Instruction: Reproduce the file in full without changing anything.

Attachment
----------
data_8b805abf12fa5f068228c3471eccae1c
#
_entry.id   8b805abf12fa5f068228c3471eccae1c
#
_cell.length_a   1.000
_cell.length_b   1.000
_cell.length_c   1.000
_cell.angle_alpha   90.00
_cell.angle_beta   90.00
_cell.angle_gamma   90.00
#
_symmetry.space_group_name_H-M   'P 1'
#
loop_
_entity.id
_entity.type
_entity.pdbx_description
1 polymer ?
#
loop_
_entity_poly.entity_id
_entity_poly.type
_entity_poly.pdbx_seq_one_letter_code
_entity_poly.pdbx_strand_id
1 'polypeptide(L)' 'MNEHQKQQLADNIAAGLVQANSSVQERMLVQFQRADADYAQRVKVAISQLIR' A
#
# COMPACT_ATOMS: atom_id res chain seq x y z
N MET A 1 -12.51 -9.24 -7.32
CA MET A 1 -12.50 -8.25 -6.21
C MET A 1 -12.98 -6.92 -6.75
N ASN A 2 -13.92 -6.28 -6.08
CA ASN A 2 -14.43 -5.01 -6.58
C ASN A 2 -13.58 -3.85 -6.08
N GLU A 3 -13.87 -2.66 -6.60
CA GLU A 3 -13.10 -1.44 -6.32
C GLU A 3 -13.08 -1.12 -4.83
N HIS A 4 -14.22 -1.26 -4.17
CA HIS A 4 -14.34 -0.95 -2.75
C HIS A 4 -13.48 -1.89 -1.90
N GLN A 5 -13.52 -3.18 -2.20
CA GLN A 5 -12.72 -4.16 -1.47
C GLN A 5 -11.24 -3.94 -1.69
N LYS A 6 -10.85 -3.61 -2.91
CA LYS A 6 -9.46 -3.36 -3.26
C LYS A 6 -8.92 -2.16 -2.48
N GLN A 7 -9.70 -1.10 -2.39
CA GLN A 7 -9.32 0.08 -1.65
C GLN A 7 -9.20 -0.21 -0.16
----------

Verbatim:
data_8b805abf12fa5f068228c3471eccae1c
#
_entry.id   8b805abf12fa5f068228c3471eccae1c
#
_cell.length_a   1.000
_cell.length_b   1.000
_cell.length_c   1.000
_cell.angle_alpha   90.00
_cell.angle_beta   90.00
_cell.angle_gamma   90.00
#
_symmetry.space_group_name_H-M   'P 1'
#
loop_
_entity.id
_entity.type
_entity.pdbx_description
1 polymer ?
#
loop_
_entity_poly.entity_id
_entity_poly.type
_entity_poly.pdbx_seq_one_letter_code
_entity_poly.pdbx_strand_id
1 'polypeptide(L)' 'MNEHQKQQLADNIAAGLVQANSSVQERMLVQFQRADADYAQRVKVAISQLIR' A
#
# COMPACT_ATOMS: atom_id res chain seq x y z
N MET A 1 -12.51 -9.24 -7.32
CA MET A 1 -12.50 -8.25 -6.21
C MET A 1 -12.98 -6.92 -6.75
N ASN A 2 -13.92 -6.28 -6.08
CA ASN A 2 -14.43 -5.01 -6.58
C ASN A 2 -13.58 -3.85 -6.08
N GLU A 3 -13.87 -2.66 -6.60
CA GLU A 3 -13.10 -1.44 -6.32
C GLU A 3 -13.08 -1.12 -4.83
N HIS A 4 -14.22 -1.26 -4.17
CA HIS A 4 -14.34 -0.95 -2.75
C HIS A 4 -13.48 -1.89 -1.90
N GLN A 5 -13.52 -3.18 -2.20
CA GLN A 5 -12.72 -4.16 -1.47
C GLN A 5 -11.24 -3.94 -1.69
N LYS A 6 -10.85 -3.61 -2.91
CA LYS A 6 -9.46 -3.36 -3.26
C LYS A 6 -8.92 -2.16 -2.48
N GLN A 7 -9.70 -1.10 -2.39
CA GLN A 7 -9.32 0.08 -1.65
C GLN A 7 -9.20 -0.21 -0.16